No Safe Place (Joe Hunter Thrillers Book 11)

BOOK: No Safe Place (Joe Hunter Thrillers Book 11)
9.24Mb size Format: txt, pdf, ePub
ads

 

 

 

NO SAFE PLACE

 

A Joe Hunter Thriller

 

MATT HILTON

 

 

 

Sempre Vigile Press

 

 

 

NO SAFE PLACE

MATT HILTON

 

Published In Great Britain by Sempre Vigile Press 2016

 

1

 

Copyright © Matt Hilton 2015

Cover design Copyright © 2016 Matt Hilton and The Cover Collection

 

The right of Matt Hilton to be identified as the Author of the Work has been asserted by him in accordance with the Copyright, Designs and

Patents Act 1988.

 

This is a work of fiction. Names, characters, places and incidents are either the product of the author’s imagination or are used fictitiously, and any resemblance to actual persons, living or dead, or to actual events or locales is entirely coincidental.

 

This ebook is licensed for your personal enjoyment only. This ebook may not be sold or given away to other people. If you would like to share this book with another person, please purchase an additional copy for each recipient. If you’re reading this book and did not purchase it, or it was not purchased for your use only, please purchase your own copy. Thank you for respecting the hard work of this author.

 

 

ISBN Hardback
:
978-0-9935788-2-3

ISBN
Paperback
:
978-0-9935788-0-9

ASIN
E-book
:
B01CO4E28U

 

 

 

 

 

NO SAFE PLACE

 

 

 

Praise for the Joe Hunter thriller series:

 

“Matt Hilton delivers a thrill a minute. Awesome!” (Chris Ryan)

 

“Hard-hitting and fast-paced, I was hooked from start to finish.”

(Simon Kernick)

 

“Roars along at a ferocious pace...” (Observer)

 

“Electrifying.” (Daily Mail)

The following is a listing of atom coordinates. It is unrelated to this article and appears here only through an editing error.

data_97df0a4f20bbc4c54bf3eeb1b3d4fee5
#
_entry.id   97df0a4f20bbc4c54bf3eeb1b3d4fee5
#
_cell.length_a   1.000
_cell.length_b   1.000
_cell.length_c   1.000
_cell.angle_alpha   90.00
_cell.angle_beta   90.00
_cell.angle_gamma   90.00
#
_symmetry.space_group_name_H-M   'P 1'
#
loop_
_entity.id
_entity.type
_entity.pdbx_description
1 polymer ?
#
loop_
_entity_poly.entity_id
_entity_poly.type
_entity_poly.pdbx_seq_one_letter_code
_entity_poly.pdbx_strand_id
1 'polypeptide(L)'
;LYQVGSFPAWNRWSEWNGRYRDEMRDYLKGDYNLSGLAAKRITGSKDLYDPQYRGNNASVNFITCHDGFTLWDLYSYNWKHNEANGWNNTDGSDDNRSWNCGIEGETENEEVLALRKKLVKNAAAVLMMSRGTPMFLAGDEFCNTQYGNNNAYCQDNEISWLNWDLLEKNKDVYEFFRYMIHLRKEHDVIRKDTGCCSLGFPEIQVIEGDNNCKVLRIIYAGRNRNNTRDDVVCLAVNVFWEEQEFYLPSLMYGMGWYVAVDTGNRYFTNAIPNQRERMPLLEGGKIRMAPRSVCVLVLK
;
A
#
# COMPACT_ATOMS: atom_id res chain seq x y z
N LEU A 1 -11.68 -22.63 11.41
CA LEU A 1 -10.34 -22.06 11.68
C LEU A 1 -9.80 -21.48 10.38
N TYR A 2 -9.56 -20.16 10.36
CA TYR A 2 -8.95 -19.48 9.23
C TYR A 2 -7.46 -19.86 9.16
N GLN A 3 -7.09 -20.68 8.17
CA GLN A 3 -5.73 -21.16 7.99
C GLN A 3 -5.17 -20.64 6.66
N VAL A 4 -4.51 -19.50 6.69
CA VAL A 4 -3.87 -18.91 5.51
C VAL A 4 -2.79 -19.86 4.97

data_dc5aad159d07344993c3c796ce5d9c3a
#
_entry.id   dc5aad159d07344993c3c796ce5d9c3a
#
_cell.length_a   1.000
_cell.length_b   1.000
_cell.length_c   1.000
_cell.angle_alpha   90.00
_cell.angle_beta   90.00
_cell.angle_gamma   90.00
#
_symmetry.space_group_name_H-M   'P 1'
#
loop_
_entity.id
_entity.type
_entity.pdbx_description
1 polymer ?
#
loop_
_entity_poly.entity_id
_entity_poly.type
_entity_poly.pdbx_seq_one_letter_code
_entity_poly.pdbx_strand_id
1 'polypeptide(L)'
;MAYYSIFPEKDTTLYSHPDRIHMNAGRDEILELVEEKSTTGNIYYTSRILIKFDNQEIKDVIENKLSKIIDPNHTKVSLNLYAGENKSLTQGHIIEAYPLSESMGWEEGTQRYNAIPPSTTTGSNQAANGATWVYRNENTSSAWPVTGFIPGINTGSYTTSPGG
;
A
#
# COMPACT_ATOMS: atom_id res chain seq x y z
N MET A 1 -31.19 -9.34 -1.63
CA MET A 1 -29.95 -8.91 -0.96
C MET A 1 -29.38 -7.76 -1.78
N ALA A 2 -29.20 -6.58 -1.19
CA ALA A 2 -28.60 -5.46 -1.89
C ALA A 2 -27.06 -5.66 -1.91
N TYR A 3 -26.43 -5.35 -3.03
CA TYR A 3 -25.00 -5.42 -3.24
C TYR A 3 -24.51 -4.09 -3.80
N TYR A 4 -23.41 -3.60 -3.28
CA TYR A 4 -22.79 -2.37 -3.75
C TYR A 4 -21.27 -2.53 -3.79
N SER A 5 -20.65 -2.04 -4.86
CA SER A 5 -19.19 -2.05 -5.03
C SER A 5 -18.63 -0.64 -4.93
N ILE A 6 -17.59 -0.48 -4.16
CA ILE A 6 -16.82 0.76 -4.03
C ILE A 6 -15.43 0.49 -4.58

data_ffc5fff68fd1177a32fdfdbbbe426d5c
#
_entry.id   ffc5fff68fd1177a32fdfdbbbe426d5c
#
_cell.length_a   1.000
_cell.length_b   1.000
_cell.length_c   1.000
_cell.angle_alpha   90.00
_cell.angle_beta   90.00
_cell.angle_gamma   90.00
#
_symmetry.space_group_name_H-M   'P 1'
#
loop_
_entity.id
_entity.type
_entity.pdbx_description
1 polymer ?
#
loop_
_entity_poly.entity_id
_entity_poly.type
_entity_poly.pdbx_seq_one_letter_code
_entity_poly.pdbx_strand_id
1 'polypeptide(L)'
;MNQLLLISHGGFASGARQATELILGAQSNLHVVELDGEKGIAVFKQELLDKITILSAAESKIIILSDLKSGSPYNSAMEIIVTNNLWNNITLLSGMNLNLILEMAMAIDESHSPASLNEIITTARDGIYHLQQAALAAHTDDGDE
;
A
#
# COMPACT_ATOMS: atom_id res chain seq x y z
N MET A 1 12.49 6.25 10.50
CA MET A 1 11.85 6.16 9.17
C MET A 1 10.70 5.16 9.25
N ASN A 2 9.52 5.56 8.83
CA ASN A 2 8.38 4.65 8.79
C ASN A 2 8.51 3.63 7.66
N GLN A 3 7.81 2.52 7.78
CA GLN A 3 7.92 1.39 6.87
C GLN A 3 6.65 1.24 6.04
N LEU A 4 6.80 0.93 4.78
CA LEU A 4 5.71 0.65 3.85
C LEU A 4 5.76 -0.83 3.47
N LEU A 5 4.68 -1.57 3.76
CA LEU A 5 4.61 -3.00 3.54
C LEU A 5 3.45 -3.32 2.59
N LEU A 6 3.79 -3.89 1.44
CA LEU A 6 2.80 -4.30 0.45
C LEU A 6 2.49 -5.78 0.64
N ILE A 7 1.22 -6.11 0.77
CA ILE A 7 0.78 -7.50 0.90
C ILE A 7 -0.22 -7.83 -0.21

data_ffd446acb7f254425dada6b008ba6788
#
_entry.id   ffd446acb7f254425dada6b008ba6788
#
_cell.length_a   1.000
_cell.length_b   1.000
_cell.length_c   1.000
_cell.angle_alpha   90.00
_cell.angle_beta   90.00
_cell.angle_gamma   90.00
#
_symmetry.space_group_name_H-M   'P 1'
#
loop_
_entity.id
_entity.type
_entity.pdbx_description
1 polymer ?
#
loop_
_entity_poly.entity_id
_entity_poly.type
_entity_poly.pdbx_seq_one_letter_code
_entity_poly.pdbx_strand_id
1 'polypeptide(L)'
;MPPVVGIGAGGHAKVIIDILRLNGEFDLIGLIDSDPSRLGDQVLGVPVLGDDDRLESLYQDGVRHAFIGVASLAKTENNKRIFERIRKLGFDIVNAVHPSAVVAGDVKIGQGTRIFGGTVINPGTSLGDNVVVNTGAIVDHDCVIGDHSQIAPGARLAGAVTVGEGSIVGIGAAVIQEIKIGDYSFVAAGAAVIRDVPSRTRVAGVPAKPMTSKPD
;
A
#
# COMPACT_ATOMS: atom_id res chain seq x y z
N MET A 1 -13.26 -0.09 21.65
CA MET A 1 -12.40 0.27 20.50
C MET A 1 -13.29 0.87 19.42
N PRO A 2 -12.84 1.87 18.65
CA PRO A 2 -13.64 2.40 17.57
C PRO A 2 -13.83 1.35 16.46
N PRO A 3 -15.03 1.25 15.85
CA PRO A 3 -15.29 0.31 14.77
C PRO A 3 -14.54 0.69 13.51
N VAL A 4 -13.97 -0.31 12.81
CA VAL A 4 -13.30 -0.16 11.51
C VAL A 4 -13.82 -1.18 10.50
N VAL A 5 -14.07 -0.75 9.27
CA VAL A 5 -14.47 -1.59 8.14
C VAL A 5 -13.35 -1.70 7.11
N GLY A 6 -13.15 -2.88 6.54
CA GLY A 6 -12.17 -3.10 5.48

“Vicious, witty and noir. Hilton is a sparkling new talent.” (Peter James)

 

“Another brutally fast and brutally addictive novel from Matt Hilton. Ne'er-do-wells beware, Joe Hunter is coming for you!” (crimeandpublishing.com)

 

“Explosive and deadly . . . the prolific penman strikes gold again.” (crimesquad.com)

PROLOGUE

 

The splintering of a door jolted Ella Clayton from her thoughts.
She jumped up, pushing back her chair in her haste and the legs squealed across the tiled kitchen floor. The glass of wine she’d been nursing at the breakfast counter fell from her fingers and shattered in a welter of red gobbets that stained her shoes and jeans. The two startling crashes happened almost simultaneously, both snapping Ella’s attention one direction and then instantly the other. The broken wine glass was unimportant; the smashed door something else entirely. Her first instinct was to call out for help, but her voice was pinched in her throat.

Who could she shout for anyway?

Her husband had left an hour earlier, taking their son, Cole, up to his dad’s fishing lodge on Lake Tarpon on the hunt for largemouth bass. She’d watched Andrew load their nine-year-old in his SUV, handing the boy a bottle of juice to keep him hydrated on the short trip. Ella had waved Cole off, and he’d waved back, but it was while barely shutting up as he fired instructions at his dad to get going. Cole had been eagerly looking forward to the trip, keen to catch his first freshwater fish, be that bass, tilapia, bluegill or sunfish. Andrew had already said his goodbyes, out of Cole’s earshot, and he’d only hung a hand out of the window, flicking his fingers in farewell as he’d driven away. If their fishing expedition had been aborted for unforeseen reasons, and her husband and son had returned early, then Andrew would have used his key, come in by the front door, not made this noisy entrance through the utility room door via the garage.